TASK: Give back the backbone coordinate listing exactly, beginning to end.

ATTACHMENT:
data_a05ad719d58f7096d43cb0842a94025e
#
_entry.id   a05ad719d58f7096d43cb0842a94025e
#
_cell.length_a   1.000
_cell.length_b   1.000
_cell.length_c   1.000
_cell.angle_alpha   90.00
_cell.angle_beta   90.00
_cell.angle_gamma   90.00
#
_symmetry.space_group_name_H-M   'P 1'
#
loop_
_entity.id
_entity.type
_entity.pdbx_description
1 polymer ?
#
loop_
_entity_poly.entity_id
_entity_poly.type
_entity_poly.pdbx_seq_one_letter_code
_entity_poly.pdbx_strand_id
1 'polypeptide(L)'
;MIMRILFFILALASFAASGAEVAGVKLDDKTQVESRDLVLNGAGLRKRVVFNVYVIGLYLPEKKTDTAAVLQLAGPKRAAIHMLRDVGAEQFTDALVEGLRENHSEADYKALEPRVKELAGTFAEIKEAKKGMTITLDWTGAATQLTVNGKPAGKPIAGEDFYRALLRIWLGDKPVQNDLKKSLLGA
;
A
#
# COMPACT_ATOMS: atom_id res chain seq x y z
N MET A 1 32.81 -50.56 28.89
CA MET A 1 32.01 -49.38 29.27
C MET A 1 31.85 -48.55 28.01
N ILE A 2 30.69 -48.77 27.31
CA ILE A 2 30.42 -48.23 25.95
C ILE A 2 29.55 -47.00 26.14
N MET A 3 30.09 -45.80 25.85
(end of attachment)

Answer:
data_a05ad719d58f7096d43cb0842a94025e
#
_entry.id   a05ad719d58f7096d43cb0842a94025e
#
_cell.length_a   1.000
_cell.length_b   1.000
_cell.length_c   1.000
_cell.angle_alpha   90.00
_cell.angle_beta   90.00
_cell.angle_gamma   90.00
#
_symmetry.space_group_name_H-M   'P 1'
#
loop_
_entity.id
_entity.type
_entity.pdbx_description
1 polymer ?
#
loop_
_entity_poly.entity_id
_entity_poly.type
_entity_poly.pdbx_seq_one_letter_code
_entity_poly.pdbx_strand_id
1 'polypeptide(L)'
;MIMRILFFILALASFAASGAEVAGVKLDDKTQVESRDLVLNGAGLRKRVVFNVYVIGLYLPEKKTDTAAVLQLAGPKRAAIHMLRDVGAEQFTDALVEGLRENHSEADYKALEPRVKELAGTFAEIKEAKKGMTITLDWTGAATQLTVNGKPAGKPIAGEDFYRALLRIWLGDKPVQNDLKKSLLGA
;
A
#
# COMPACT_ATOMS: atom_id res chain seq x y z
N MET A 1 32.81 -50.56 28.89
CA MET A 1 32.01 -49.38 29.27
C MET A 1 31.85 -48.55 28.01
N ILE A 2 30.69 -48.77 27.31
CA ILE A 2 30.42 -48.23 25.95
C ILE A 2 29.55 -47.00 26.14
N MET A 3 30.09 -45.80 25.85